The essentially irreversible binding of biotin and streptavidin is also a serious limitation for the performance of multiple or sequential assays to detect a specific type of biomolecule, macromolecular complex, virus or cell present in a single sample. Normally, only a single assay can be performed because the enzyme detection system is streptavidin-based and streptavidin remains firmly bound to the biotinylated target or target probe. While different chromogenic systems for detection are available, they are only of limited applicability in situations where large numbers of probes are needed.
An additional problem in the use of biotin-avidin technology is the presence of endogenous biotin, either free or complexed to other molecules, inside the sample to be purified or assayed. In this case, the endogenous biotin can result in the isolation or detection of non-target molecules. This can be a particularly severe problem in cases where a high signal-to-noise ratio is needed for accurate and sensitive detection.
To remove biotin from an attached molecule, several chemically cleavable biotin derivatives have been produced. Immunopure NHS-SS-biotin (Pierce Chemical; Rockford, Ill.) consists of a biotin molecule linked through a disulfide bond and an N-hydroxysuccinimide ester group that reacts selectively with primary amines. Using this group, NHS-SS-biotin can be linked to a protein and then the biotin portion removed by cleaving the disulfide bond with thiols. This approach is of limited use since thiols normally disrupt native disulfide bonds in proteins. Furthermore, the cleavage still leaves the target cell or molecule modified since the spacer arm portion of the complex is not removed and the cleaving buffer must be eliminated from the sample.
One method for removal of biotin is the use of disulfide-based cleavable biotins. However, the cleaved molecules possess a reactive sulfhydryl group which has a strong tendency to form disulfide bonds with other components of the mixture. Functional activity of these substances containing sulfhydryl groups is severely compromised. Typically, activity of such protein is decreased or eliminated and such nucleic acids will no longer hybridize rendering them useless for cloning. This method is also slow and requires the preparation of complex solutions.
An additional limitation of biotin-avidin technology is the difficulty of developing automated systems for the isolation and/or detection of targets due to the problems of releasing the target from the biotin-avidin binding complex. This requires addition of specific chemical reagents and careful monitoring of the reactions.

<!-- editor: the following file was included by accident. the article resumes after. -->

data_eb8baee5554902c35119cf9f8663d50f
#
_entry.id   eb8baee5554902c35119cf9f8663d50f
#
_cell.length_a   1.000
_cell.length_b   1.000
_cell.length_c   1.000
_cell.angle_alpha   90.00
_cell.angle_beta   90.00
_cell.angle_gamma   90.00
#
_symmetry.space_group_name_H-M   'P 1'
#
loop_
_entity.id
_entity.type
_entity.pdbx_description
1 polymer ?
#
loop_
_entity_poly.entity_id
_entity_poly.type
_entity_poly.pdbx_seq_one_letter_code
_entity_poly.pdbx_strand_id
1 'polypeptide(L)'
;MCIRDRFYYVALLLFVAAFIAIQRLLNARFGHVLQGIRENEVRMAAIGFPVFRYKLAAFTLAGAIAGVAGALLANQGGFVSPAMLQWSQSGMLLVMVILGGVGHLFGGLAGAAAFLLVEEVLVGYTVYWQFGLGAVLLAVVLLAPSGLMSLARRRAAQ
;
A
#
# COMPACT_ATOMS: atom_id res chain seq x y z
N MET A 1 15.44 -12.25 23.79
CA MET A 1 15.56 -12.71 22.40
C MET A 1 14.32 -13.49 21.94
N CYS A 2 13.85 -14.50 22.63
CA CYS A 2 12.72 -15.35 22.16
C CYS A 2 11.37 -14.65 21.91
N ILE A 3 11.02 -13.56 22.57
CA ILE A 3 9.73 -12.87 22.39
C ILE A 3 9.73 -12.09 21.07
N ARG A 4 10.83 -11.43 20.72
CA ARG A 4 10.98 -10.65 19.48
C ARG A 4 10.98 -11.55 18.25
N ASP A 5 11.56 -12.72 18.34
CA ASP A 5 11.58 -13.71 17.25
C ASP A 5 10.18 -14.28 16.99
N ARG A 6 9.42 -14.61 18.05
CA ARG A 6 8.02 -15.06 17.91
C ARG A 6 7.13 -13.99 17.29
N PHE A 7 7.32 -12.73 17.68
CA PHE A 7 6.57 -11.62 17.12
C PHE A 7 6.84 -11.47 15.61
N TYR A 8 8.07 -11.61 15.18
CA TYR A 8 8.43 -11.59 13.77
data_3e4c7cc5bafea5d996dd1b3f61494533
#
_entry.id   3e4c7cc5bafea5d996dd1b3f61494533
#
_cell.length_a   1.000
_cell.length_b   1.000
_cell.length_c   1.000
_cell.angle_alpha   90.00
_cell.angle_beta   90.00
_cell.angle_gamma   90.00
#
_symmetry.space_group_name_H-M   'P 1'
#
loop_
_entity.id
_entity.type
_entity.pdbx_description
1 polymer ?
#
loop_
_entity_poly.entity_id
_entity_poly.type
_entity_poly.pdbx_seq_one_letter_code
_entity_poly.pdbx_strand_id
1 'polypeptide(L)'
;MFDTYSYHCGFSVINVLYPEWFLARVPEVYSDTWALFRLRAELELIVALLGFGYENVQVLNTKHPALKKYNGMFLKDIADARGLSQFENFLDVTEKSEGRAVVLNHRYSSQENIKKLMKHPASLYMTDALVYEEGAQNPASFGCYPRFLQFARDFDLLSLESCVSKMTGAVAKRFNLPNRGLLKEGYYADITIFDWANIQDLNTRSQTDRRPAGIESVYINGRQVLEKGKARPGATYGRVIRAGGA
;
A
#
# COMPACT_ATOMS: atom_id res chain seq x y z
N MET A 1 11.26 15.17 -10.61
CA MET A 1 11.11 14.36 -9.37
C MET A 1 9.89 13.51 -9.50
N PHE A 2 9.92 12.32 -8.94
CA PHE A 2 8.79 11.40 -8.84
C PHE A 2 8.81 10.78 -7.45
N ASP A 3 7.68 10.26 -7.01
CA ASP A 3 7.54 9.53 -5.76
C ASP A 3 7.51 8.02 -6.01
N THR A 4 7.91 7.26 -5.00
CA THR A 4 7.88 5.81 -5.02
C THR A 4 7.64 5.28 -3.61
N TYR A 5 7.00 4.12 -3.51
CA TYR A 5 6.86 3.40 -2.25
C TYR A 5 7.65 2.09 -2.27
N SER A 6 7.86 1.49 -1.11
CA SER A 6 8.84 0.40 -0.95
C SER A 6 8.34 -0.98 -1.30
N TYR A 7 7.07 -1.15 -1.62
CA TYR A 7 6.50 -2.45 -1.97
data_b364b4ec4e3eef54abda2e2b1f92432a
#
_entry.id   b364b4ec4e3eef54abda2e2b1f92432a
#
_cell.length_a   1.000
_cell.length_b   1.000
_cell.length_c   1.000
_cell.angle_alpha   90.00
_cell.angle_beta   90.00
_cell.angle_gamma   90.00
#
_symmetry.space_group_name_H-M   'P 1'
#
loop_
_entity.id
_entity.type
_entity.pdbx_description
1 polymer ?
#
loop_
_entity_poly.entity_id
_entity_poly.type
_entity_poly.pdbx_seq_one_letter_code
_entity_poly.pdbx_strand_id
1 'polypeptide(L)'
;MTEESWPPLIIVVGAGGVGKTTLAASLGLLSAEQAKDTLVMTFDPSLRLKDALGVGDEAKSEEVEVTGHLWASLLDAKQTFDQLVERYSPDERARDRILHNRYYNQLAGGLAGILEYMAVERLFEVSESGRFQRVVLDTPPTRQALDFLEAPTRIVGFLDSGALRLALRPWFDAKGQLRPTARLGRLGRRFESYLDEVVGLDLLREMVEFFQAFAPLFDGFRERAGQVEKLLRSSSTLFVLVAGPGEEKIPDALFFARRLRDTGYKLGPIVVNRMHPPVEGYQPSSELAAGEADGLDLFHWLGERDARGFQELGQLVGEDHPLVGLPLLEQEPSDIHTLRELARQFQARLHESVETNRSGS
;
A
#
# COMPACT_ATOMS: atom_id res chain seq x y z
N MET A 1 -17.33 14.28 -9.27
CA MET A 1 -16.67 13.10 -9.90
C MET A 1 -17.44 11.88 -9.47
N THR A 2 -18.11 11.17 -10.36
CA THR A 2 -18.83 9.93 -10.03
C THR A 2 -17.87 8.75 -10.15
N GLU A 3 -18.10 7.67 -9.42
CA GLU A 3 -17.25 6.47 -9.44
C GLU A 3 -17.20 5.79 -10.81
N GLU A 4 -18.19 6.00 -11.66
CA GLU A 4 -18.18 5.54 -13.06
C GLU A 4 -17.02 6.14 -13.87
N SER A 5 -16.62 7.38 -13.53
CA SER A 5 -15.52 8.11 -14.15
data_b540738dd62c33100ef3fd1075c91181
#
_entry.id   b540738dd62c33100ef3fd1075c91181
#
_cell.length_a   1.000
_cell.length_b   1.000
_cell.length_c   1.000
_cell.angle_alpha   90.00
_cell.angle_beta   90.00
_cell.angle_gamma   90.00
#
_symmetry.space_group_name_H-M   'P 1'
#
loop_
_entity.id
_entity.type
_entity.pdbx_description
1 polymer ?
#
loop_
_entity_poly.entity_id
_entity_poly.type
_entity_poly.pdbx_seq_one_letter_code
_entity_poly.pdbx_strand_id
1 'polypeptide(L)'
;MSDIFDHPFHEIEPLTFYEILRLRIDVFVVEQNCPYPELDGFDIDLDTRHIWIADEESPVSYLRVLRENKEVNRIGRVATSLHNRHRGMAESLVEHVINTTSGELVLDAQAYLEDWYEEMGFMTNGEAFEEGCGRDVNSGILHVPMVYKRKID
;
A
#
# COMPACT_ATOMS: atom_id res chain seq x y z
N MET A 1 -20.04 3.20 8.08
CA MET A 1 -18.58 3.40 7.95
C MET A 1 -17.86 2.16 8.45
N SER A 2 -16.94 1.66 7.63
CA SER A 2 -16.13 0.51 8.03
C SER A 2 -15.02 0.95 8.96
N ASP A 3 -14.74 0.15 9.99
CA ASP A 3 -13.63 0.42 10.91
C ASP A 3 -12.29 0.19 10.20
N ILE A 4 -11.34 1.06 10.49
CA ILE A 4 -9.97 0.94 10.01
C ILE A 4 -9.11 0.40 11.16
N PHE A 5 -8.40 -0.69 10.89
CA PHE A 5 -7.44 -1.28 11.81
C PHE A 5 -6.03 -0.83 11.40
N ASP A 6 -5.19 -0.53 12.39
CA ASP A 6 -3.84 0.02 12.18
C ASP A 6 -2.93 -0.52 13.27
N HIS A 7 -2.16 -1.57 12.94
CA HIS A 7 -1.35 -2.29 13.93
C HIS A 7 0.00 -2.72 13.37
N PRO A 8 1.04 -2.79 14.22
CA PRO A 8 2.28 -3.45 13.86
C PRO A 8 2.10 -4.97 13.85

Biotin-avidin technology has been combined with PCR techniques for the detection and isolation of nucleic acids and specific sequences. However, there still remains a fundamental problem which relates to the difficulty of removing the incorporated biotin. This is normally not possible using conventional biotins without irreversibly altering the structure of the DNA. As discussed, biotinylation can interfere with subsequent application of biotinylated probes as well as alter the properties of the PCR product.
PCR products that contain biotinylated nucleotides or primers which are required for isolation cannot be used in conjunction with biotinylated hybridization probes. The presence of biotin on the PCR product cause false signals from the avidin based enzyme-linked detection system. Biotin incorporation into DNA interferes with strand hybridization possibly due to the spacer arms linking the nucleotides to the biotin molecules. Further, PCR products that are biotinylated are not suitable material for cloning. PCR products which contain biotinylated nucleotides are difficult to analyze. Incorporation of biotinylated nucleotides into DNA causes a retardation of mobility during gel electrophoresis in agarose. This mobility shift renders characterization of PCR products difficult. As proper DNA-DNA hybridization is the basis for sensitive and accurate characterization and sensitive assays, biotin-avidin binding systems are seriously disadvantaged.
Other coupling partners which can be used to detect and isolate target substances are cell adhesion molecules (CAMs). One of the well characterized types is the endothelial cell adhesion molecule, LEC-CAM (leukocyte endothelial cell-cell adhesion molecule), now called selectin. This molecule selectively binds to leukocytes. Its natural function is to facilitate the transport of leukocytes through an endothelial layer of cells such as postcapillary venules to sites of inflammation or tissue damage. There are many of these adhesion molecules which have been identified in humans and other mammals that range in binding specificity from the very general to the highly specific. These include the endothelial cell adhesion ligands ICAM-1, VCAM-1 and ELAM-1, the β-integrins which consists of a family of three proteins LFA-1, Mac-1, VLA-4, MO-1 and p150/95, carbohydrate binding CAMs that appear on endothelial cells, platelets, and leukocytes, and the cadherins, calcium dependent CAMs present on most cells. Attachment of these molecules or the creation of fused proteins containing adhesion domains can be used to facilitate isolation and detection of binding partners. However, once binding has occurred, complex, expensive and time consuming biochemical manipulations and sometimes fairly harsh chemical treatments are necessary to dissociate the molecules. Further, application of these molecules for general use is limited as binding partners must be located for each target of interest.
Other coupling partners include nucleic acids and nucleic acid binding proteins, lipids and lipid binding proteins, and proteins or specific domains which have a particular affinity for each other. These coupling partners suffer from similar drawbacks as the biotin-avidin system and the adhesion molecules.